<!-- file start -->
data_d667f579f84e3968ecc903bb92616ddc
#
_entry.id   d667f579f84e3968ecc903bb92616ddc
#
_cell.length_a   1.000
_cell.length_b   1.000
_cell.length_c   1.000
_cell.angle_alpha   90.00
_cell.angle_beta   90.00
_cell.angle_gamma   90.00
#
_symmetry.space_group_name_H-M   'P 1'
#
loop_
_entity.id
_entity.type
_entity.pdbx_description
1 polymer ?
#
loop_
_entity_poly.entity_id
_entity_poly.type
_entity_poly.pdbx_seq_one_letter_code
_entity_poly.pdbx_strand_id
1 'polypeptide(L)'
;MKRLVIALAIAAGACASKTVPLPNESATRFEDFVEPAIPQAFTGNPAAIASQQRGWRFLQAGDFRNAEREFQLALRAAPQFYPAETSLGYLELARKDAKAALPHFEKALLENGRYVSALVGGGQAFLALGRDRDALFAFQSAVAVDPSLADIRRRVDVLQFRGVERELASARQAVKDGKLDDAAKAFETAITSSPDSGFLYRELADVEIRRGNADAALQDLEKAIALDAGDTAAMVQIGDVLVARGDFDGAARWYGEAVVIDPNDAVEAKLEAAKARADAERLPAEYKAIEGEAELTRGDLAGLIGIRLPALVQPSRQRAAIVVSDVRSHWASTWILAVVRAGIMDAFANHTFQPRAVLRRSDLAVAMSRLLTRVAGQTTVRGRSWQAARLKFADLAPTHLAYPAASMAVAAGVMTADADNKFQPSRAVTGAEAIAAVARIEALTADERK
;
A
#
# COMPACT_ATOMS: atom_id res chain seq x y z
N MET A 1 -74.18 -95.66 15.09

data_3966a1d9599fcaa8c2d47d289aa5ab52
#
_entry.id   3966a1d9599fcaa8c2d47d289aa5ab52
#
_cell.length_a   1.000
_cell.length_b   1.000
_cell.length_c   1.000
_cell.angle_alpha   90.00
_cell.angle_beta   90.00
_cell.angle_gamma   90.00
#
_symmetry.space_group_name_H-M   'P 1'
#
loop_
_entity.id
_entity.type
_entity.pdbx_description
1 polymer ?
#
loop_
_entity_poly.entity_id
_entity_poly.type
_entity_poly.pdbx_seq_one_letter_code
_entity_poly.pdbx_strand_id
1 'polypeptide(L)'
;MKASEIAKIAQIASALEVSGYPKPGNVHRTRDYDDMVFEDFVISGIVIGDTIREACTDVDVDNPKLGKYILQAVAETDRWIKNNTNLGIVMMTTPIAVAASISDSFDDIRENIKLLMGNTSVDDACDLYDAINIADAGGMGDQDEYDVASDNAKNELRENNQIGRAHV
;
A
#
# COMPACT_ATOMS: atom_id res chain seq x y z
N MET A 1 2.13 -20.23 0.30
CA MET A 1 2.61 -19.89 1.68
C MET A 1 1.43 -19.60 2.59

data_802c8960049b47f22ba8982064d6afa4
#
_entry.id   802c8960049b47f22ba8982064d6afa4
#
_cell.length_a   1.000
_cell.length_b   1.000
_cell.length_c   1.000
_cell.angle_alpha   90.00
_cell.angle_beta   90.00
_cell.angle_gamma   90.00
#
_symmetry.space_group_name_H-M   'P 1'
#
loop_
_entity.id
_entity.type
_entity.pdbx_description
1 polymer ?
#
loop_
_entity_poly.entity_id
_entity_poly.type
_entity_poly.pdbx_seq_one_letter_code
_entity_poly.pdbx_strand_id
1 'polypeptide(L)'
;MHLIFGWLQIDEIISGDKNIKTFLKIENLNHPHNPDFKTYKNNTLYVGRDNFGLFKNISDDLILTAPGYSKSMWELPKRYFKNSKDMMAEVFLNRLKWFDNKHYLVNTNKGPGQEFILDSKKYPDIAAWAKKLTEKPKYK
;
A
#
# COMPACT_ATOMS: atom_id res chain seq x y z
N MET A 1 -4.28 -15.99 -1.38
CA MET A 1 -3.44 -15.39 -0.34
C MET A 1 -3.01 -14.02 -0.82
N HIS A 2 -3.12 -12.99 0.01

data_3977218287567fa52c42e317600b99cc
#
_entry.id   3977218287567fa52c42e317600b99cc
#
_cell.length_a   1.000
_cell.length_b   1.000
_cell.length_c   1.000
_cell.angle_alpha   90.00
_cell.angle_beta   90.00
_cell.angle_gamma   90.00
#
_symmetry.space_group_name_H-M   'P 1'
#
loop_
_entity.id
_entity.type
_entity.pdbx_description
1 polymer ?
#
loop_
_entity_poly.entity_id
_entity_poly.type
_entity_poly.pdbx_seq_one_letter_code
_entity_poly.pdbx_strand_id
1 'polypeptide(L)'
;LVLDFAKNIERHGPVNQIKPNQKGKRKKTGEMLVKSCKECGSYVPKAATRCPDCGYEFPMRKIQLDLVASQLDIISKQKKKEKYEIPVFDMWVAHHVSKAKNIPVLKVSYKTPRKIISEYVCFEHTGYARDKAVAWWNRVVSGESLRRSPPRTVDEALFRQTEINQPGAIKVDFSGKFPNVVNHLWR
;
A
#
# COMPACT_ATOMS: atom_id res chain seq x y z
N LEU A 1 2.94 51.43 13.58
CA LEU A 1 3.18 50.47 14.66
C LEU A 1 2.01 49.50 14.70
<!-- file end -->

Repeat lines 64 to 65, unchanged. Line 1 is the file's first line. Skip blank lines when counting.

C MET A 1 1.43 -19.60 2.59

data_802c8960049b47f22ba8982064d6afa4